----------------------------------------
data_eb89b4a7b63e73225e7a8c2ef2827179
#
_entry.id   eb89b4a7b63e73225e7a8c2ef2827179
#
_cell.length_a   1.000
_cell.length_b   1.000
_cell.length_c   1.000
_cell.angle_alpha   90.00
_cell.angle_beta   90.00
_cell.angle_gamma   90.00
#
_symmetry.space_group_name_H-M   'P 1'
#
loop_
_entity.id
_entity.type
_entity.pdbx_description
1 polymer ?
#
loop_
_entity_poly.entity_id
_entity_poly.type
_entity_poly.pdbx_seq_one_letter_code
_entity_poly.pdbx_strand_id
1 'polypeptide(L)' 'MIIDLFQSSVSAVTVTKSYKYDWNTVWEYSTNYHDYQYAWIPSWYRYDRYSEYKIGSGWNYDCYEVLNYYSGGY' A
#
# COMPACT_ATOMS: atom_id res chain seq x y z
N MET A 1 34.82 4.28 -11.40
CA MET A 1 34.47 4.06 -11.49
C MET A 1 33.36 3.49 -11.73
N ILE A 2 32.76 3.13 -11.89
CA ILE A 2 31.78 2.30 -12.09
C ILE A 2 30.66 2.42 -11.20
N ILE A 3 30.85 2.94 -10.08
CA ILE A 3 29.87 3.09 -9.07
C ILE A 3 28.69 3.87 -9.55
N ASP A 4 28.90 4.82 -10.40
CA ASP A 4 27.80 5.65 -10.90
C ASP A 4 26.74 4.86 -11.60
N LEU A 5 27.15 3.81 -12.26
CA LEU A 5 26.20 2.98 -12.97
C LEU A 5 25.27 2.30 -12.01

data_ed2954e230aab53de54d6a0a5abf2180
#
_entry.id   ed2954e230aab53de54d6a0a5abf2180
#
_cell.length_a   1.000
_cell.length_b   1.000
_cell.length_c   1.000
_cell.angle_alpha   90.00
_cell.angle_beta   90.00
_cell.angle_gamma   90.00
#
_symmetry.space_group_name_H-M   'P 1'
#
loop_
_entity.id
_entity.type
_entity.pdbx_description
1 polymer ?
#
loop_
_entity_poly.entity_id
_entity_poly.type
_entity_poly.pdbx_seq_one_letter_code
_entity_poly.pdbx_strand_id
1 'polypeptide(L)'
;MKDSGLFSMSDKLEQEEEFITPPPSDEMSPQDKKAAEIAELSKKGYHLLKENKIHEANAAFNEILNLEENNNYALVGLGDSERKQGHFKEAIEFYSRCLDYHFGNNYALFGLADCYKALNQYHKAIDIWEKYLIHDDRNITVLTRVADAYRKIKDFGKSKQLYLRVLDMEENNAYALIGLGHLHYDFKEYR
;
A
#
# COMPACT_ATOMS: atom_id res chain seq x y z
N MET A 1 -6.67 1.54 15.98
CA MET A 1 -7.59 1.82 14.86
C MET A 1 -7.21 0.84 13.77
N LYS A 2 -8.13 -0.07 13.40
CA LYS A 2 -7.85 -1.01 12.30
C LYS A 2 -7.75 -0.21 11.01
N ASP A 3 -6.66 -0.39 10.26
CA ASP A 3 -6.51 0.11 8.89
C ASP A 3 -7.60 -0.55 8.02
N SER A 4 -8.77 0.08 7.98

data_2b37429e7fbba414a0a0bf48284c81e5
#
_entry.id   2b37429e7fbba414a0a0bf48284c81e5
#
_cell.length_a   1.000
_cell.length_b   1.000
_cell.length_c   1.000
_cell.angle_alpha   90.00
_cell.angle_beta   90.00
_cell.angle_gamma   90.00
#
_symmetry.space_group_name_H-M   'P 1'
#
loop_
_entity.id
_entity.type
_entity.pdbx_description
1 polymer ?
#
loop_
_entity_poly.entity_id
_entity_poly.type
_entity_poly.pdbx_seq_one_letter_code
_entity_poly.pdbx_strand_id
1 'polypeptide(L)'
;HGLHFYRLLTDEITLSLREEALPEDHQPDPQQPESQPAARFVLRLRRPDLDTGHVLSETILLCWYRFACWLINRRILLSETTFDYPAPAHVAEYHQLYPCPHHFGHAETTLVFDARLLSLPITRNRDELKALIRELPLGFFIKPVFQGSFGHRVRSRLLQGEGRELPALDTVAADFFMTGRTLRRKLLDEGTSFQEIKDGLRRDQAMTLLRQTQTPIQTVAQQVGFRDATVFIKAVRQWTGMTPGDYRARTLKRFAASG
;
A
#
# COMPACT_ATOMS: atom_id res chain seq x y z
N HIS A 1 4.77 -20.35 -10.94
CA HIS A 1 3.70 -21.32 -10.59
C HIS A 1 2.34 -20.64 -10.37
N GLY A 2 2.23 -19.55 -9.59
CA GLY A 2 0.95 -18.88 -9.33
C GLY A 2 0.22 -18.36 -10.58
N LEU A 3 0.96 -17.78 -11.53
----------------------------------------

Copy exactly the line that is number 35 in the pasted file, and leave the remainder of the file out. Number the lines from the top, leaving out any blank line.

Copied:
CA ILE A 3 29.87 3.09 -9.07